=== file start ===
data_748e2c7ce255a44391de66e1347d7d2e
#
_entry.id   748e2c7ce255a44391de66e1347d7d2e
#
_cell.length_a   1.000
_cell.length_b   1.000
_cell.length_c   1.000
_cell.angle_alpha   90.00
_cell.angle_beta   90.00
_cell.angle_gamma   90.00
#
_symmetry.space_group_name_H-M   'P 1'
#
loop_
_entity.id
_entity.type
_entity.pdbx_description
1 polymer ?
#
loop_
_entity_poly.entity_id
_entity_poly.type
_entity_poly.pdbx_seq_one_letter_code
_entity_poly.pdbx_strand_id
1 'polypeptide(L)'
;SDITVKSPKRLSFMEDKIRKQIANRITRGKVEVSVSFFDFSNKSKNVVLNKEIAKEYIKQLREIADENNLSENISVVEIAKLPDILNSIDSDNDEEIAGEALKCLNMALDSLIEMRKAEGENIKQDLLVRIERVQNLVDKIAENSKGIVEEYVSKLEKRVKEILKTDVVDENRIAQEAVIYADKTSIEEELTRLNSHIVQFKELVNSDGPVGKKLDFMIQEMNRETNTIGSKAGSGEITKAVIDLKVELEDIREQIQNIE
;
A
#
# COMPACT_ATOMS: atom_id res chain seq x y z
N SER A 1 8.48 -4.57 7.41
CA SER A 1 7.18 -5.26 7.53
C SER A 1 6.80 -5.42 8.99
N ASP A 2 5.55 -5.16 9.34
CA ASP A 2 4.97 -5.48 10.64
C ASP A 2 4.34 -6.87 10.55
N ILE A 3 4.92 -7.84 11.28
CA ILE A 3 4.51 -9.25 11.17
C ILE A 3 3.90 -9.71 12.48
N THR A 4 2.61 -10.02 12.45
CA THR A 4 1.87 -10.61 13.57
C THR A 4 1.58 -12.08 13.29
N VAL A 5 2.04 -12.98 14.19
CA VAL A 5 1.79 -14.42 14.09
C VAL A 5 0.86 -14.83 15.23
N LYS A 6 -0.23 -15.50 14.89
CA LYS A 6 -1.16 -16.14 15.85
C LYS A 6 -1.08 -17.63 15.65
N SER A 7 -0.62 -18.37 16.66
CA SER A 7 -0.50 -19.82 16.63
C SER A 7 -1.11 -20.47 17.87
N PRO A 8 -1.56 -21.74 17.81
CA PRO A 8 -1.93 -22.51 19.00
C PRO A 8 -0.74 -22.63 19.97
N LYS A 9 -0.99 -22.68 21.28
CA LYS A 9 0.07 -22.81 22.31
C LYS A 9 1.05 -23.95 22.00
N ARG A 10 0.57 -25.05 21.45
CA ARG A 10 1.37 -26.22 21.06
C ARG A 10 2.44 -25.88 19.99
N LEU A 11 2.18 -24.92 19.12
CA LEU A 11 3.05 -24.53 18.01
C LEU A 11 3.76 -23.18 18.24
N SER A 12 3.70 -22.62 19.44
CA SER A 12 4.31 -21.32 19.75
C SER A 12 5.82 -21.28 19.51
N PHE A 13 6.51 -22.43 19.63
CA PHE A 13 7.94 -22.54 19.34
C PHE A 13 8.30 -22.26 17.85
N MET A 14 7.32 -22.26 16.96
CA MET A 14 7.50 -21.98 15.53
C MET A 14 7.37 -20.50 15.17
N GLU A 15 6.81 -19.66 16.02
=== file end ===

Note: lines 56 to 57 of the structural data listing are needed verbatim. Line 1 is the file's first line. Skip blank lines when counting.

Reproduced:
CA LYS A 9 0.07 -22.81 22.31
C LYS A 9 1.05 -23.95 22.00